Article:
Tuples, what are they: read-only lists or heterogeneous data arrays?

Tim Peters tim.one at comcast.net
Fri Mar 14 06:06:25 CET 2003


[Thomas Wouters]
> ...
> Well, there is a C type 'immutable list', but its support is incomplete,
> it's not exported to Python and you don't really want to use it other
> than for its original (and still current, I believe) purpose of defying
> __cmp__ methods that mutate the list being sorted.

That hack wasn't obnoxious enough, and the internal immutable list type
doesn't exist in 2.3 anymore.  The problem was that, e.g., in

    mutator = alist.append
    alist.sort()

mutator was bound to the append method of the mutable view of the list, and
if comarison invoked mutator, a segfault could result despite all the
immutable list hair (alist.append() raises an exception during the sort
because the immutable view's append method gets invoked; capturing mutator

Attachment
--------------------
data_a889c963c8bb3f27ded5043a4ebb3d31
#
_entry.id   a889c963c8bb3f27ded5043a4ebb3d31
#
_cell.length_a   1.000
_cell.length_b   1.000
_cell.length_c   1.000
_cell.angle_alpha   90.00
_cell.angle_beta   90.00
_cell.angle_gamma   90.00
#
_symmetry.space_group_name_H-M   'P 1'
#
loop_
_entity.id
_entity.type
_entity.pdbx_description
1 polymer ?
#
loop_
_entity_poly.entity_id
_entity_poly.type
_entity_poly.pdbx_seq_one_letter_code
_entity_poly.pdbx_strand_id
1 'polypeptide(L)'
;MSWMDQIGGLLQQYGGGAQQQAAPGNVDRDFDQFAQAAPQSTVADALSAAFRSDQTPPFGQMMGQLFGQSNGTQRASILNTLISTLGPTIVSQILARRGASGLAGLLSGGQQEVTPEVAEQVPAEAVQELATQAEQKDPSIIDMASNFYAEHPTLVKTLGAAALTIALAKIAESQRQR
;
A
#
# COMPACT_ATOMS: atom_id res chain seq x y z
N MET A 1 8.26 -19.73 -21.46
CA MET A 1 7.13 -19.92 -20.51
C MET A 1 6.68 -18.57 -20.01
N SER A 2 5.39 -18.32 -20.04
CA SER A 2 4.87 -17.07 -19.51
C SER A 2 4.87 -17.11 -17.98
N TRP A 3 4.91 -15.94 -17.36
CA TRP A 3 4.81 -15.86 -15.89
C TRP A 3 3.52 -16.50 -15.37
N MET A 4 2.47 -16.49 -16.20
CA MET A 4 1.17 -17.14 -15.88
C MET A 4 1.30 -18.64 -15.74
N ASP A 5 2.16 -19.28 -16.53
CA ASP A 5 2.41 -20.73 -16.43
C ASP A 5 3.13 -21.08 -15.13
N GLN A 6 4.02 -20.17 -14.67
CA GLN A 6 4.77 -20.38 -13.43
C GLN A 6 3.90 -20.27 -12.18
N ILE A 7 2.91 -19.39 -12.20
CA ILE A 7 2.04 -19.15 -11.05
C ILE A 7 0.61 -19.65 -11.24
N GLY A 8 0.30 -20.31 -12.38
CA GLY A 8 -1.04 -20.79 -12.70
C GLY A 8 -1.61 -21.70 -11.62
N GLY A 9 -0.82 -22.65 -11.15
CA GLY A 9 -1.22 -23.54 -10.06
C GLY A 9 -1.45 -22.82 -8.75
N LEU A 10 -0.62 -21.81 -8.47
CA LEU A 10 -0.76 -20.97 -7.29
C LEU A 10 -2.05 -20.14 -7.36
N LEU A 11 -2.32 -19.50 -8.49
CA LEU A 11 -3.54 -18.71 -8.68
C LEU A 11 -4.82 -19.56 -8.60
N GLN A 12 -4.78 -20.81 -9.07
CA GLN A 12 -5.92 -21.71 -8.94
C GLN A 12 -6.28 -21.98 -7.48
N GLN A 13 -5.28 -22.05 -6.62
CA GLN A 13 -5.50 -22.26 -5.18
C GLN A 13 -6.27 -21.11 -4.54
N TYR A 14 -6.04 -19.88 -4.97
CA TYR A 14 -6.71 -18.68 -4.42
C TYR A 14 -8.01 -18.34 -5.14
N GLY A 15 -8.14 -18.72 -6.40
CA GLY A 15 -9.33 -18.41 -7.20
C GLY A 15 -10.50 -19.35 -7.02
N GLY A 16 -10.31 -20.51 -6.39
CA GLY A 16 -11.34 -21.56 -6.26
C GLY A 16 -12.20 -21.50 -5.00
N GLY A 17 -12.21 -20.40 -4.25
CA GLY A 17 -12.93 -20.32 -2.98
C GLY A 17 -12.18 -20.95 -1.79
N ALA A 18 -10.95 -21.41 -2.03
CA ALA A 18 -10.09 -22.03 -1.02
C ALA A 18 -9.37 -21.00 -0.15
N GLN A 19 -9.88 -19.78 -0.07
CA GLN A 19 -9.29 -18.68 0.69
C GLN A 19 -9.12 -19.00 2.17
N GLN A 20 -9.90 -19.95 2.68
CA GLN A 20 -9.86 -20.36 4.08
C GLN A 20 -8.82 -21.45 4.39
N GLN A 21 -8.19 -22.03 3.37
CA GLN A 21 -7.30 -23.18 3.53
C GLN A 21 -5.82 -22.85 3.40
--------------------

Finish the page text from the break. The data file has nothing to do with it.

before the sort yields a bound method that doesn't know squat about the
immutable view).

Armin Rigo dreamt up a smaller and meaner hack that's currently thought to
be bulletproof.  It has the peculiar property of making a list appear to be
empty *during* sorting:

C:\Code\python\PCbuild>python
Python 2.3a2+ ...
>>> def c(x, y):
...     print "len(list) =", len(list)
...     return cmp(x, y)
...
>>> list = range(2)
>>> list.sort(c)
len(list) = 0
>>>

It also reliably complains if any attempt to mutate the list is made during
the sort:

>>> def d(x, y):
...     list.append(2)
...     return cmp(x, y)
...
>>> list.sort(d)
Traceback (most recent call last):
  File "<stdin>", line 1, in ?
ValueError: list modified during sort
>>>

In fact, it doesn't stop mutations at all, or even try to!  It lets them
happen, but to temp list memory that exists only during the sort.  The
mutation is actually detected after the sort completes.  Let's see someone
try to generalize that into a feature <winK>.






More information about the Python-list mailing list